Similar slide valve steam engine. The difference is the center exhaust chamber, E, is divided into two openings rather than the one shown here. Also the slide valve has two chambers, SV, one at each end.
An animation can be seen here.
(Thanks to Christina Ross and the volunteers at the London Museum of Water and Steam for their reference to this annimation.)

James Watt did not invent the steam engine, however his improvements made it a efficient and viable engine. He was able to create indicators that would enable him to diagnose and track what was happening with the steam. Years ago while traveling in England, I ran across the drawing above of indicators and thought they were appealing for their art as well as their engineering information. The drawing apparently appeared in The Engineer and Machinist's Assistant (1845) by Scott & Jamison.

At left are MacNaught's indicators and at right are Morin's indicators. The scale at the bottom at the left is in inches. The one at the right is in feet. The MacNaught's indicators succeeded those of Watt until about 1860. MacNaught (1771–1844) was from Glasgow, Scotland. In Figure 1, we see the string that is attached to the piston (not shown) which rotates the paper drum and the pencil moves up and down as the pressure changes.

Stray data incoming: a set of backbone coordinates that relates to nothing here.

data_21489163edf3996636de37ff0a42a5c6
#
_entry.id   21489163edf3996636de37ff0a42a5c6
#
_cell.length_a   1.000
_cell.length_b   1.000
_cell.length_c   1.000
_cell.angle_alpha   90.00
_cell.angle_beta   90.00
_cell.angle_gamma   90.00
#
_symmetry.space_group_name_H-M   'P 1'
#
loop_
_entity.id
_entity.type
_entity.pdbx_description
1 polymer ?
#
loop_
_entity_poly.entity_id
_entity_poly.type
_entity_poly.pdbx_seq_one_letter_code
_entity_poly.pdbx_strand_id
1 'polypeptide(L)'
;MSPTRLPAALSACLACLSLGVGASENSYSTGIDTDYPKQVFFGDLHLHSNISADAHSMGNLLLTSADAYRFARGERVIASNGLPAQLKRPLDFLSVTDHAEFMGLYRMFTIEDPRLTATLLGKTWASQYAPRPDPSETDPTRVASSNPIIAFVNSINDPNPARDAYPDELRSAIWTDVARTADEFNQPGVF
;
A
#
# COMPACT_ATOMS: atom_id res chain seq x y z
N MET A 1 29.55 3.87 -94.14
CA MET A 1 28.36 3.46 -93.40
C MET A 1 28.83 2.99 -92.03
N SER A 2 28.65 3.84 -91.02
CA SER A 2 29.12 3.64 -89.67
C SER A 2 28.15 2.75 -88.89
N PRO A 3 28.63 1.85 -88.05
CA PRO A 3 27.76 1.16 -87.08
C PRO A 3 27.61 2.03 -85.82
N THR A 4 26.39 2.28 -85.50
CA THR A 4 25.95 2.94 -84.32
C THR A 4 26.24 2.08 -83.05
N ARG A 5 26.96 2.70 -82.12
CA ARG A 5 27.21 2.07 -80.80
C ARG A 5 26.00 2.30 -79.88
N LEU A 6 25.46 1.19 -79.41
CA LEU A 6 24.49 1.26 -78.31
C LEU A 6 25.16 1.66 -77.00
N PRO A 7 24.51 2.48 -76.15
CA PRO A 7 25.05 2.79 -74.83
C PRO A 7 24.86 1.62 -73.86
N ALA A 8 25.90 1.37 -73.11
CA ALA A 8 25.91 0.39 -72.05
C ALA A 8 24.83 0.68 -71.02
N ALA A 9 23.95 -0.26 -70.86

An engine indicator is an instrument for graphically recording the cylinder pressure versus piston displacement through an engine stroke cycle. Engineers use the resulting diagram to check the design and performance of the engine. This type of indicator was invented by John McNaught of Glasgow, Scotland around 1825/1830. This particular unit, shown at right, was manufactured by Novelty Iron Works of New York around 1842. (Photo and information from the National Museum of American History.)